One of the most insightful things I’ve ever read about America is G.K. Chesterton’s quip that it is “a nation with the soul of a church.” It’s a comment that cuts two ways. Chesterton made it at a time when the U.S. enforced on its citizens the unjust laws of Prohibition. That policy had been championed by two very different sorts of Puritans: the old-fashioned, bible-thumping kind who drank grape juice instead of wine at their infrequent communion services, and the new sect of Progressivist utopians, who saw alcohol consumption—along with other things, like large families made up of Catholic immigrants—as a threat to “social hygiene.” In other words, the grandparents of today’s religious right and secular left joined forces to deny a pint of beer or glass of wine to our Catholic grandfathers, who came home after a long day at the brick factory to enjoy some schnitzel or fettucine with their families. This is the dark side of America’s romance with political righteousness.
But Chesterton was no ideologue, and he also saw the virtue in America’s churchy soul. As you’d learn from reading What I Saw in America (1922), the democratic Chesterton was deeply impressed by Americans’ commitment to fair play. Leave aside for a moment the ugly fact of racial segregation, and America was the place in the world that most disdained inherited prestige or unearned political privilege. Our culture and economy were built on the presupposition that any person, through hard work and talent, could rise to be the equal of anyone else. It didn’t matter who your grandfather was, or whether you spoke with a “posh” accent. America cared what was inside a man, and what he was willing to do. As a self-made man himself, Chesterton respected that culture of openness, that love of justice. He also knew where it came from.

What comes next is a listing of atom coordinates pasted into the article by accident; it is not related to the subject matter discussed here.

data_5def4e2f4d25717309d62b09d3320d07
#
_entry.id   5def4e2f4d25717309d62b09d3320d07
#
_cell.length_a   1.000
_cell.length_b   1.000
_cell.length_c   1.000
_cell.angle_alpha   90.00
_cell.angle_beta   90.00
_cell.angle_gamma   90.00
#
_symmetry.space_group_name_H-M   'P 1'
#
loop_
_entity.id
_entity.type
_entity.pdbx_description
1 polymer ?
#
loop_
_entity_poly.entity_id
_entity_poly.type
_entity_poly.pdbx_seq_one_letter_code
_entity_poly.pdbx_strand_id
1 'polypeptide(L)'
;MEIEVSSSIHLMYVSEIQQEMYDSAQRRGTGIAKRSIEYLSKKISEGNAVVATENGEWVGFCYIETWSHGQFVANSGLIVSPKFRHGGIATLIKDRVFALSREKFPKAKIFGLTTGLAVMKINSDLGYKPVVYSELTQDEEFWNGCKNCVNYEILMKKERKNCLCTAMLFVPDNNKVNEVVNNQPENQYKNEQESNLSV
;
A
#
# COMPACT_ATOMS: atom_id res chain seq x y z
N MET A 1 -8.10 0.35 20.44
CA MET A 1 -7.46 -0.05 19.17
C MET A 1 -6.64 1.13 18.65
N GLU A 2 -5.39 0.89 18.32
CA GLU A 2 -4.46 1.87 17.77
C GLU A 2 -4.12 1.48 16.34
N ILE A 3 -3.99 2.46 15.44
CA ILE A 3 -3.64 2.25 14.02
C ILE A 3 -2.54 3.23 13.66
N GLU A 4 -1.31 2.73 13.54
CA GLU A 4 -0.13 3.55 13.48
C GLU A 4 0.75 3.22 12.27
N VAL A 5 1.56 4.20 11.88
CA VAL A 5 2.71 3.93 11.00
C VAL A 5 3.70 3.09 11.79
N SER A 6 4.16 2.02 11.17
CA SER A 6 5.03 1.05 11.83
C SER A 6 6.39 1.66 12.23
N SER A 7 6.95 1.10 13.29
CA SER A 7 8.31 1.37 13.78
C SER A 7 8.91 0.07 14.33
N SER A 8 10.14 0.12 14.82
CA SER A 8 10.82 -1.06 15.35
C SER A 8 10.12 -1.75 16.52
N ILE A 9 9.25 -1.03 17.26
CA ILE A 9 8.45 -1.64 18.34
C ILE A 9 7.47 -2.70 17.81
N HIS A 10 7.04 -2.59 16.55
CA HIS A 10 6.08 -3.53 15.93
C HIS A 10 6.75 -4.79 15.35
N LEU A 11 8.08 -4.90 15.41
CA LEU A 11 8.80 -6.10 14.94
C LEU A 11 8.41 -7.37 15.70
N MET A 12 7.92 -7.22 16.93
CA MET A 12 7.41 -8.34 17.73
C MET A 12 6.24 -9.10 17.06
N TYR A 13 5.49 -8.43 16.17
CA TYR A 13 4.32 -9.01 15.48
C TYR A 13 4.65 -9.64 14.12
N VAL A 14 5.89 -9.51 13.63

Orthodox. Faithful. Free.
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Over and over again, throughout our history, Americans have been moved to test themselves against abstract ideals, sometimes at the expense of their short-term self-interest. The American Revolution was driven not so much by outrage at trivial taxes on stamps or sacks of tea, as by the sense that King George and his Parliament had no moral right to tax the Colonies without allowing them representation. This violated the traditional rights of Englishmen, but as Thomas Jefferson carefully explained in the Declaration of Independence, it also flouted the laws of “nature’s God.” He built his rationale for the bloody, risky venture of American independence on the groundwork of “inalienable rights” endowed by our “Creator.” It was to defend these rights that the signers of the Declaration pledged “our lives, our fortune, and our sacred honor.”
In other words, the very existence of the U.S. rests on a proposition about reality: the existence of an objective, transcendent moral order. By making the rights of the person the cornerstone of the national edifice, Jefferson won sympathy from like-minded people across the world, who might otherwise not have cared about a tax-dispute among Anglophones. He also planted a time-bomb, an intellectual premise that would be used again and again to challenge unjust institutions—such as slavery, a sinful arrangement from which Jefferson himself drew benefit. While it would have been impossible to unite the Colonies and also abolish slavery, by making “inalienable rights” the core American principle, Jefferson wrote slavery’s epitaph in advance.